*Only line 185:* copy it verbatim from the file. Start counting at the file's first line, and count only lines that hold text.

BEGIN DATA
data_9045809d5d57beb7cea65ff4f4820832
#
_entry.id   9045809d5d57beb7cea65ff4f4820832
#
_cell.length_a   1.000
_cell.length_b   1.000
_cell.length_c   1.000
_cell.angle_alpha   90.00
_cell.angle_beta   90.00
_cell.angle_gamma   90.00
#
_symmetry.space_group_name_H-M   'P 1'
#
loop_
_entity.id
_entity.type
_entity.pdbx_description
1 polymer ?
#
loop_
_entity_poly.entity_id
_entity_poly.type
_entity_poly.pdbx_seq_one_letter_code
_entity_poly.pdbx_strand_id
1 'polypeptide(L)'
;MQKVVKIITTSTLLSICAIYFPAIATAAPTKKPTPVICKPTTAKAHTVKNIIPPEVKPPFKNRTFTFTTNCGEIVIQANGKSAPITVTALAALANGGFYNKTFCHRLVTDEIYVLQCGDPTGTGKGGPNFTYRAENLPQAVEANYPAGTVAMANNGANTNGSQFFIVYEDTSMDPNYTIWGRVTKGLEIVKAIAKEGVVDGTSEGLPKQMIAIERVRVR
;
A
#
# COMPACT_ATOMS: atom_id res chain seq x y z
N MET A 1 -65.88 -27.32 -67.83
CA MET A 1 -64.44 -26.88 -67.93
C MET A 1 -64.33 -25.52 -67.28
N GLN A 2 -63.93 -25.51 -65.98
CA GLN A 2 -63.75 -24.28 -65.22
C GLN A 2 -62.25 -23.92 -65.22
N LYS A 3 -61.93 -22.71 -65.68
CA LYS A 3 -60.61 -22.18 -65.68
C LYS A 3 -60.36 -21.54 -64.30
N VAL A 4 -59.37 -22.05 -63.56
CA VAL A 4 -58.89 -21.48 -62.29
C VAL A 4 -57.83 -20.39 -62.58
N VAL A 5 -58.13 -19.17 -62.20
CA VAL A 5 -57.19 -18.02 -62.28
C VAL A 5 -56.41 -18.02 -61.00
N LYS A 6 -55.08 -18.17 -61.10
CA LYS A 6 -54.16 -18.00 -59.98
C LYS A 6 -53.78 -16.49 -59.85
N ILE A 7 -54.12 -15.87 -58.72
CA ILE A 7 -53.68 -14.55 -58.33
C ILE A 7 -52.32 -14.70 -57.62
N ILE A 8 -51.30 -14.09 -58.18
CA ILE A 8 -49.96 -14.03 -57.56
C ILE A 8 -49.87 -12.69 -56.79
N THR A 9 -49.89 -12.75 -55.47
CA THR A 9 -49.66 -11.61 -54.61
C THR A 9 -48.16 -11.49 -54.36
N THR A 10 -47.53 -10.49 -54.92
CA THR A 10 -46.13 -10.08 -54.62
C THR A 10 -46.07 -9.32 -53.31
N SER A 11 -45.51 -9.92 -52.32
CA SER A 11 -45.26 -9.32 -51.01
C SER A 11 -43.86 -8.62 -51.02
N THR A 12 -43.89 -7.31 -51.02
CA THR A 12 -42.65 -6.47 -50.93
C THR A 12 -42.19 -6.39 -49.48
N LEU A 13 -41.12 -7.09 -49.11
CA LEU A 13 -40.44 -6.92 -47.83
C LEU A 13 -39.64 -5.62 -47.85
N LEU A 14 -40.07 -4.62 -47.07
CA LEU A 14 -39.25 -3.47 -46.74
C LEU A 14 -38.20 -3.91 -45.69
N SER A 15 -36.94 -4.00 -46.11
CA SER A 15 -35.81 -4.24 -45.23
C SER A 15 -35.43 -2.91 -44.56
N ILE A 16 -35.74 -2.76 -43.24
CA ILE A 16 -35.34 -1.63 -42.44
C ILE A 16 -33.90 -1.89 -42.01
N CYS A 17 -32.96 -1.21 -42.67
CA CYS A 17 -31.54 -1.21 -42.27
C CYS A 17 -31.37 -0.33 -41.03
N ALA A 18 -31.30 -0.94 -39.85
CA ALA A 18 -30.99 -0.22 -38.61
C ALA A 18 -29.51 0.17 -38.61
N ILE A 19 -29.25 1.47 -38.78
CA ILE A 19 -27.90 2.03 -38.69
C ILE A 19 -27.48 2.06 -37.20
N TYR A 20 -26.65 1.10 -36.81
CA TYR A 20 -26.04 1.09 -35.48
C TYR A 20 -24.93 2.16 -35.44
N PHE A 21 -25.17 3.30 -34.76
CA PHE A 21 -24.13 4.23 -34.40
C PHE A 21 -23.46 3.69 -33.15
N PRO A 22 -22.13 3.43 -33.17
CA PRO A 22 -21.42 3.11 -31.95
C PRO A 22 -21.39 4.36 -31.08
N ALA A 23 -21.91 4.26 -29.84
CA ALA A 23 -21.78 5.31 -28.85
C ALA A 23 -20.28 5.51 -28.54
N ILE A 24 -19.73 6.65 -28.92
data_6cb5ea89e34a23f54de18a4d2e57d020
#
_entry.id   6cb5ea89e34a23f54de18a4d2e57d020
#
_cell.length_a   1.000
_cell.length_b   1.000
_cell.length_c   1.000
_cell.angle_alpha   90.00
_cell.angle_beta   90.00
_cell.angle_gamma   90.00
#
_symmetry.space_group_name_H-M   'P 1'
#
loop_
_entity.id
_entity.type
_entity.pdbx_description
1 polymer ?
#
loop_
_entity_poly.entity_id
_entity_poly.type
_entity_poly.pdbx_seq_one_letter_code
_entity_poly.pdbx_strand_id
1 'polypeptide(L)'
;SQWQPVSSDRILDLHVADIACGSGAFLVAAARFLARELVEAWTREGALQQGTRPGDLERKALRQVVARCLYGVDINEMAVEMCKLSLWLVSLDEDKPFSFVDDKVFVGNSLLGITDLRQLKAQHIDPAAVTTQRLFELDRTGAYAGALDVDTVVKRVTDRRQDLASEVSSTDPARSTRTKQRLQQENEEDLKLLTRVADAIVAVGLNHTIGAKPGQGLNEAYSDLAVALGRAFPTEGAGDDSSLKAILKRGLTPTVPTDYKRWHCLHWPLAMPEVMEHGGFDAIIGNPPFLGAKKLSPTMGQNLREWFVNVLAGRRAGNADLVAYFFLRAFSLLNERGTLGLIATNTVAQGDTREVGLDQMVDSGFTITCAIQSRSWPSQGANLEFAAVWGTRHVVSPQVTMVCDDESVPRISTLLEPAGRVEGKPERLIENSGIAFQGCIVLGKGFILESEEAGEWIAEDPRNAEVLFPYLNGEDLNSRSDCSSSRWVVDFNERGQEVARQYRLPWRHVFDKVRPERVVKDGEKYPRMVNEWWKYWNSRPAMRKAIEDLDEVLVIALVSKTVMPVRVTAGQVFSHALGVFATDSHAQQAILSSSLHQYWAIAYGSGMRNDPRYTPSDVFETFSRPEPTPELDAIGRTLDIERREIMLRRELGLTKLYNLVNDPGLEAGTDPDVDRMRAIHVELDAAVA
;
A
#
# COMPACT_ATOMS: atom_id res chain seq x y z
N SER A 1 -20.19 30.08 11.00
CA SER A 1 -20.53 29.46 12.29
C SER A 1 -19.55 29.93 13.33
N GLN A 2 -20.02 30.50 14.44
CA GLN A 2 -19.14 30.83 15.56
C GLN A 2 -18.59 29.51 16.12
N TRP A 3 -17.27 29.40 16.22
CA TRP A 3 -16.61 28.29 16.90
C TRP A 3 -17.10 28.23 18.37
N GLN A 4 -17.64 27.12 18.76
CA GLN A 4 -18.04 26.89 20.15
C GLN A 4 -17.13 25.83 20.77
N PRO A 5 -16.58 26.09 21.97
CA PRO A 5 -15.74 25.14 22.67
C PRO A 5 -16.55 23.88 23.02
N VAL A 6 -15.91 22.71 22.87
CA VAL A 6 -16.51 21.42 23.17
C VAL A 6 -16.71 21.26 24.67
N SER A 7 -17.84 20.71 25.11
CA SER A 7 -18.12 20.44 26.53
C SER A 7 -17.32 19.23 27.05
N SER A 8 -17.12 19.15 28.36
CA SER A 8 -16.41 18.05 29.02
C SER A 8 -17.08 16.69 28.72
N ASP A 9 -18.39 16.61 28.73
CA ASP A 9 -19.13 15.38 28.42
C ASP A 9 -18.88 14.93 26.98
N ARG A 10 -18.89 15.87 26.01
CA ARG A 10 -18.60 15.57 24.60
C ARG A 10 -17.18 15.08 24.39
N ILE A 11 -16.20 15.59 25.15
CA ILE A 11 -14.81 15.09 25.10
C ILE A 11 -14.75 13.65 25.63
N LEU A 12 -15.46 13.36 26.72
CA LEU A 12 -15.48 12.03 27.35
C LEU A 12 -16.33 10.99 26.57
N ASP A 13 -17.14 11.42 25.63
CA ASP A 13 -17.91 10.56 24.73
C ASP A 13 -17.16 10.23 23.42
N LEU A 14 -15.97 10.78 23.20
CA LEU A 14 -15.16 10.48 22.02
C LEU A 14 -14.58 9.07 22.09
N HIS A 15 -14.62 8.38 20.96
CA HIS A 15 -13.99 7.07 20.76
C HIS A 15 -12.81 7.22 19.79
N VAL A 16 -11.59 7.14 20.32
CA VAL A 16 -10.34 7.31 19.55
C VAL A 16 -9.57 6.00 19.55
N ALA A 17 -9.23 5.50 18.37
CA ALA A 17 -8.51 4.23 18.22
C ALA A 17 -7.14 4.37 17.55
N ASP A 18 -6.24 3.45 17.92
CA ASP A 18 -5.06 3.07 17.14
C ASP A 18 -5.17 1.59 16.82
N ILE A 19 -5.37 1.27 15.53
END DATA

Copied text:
N ILE A 19 -5.37 1.27 15.53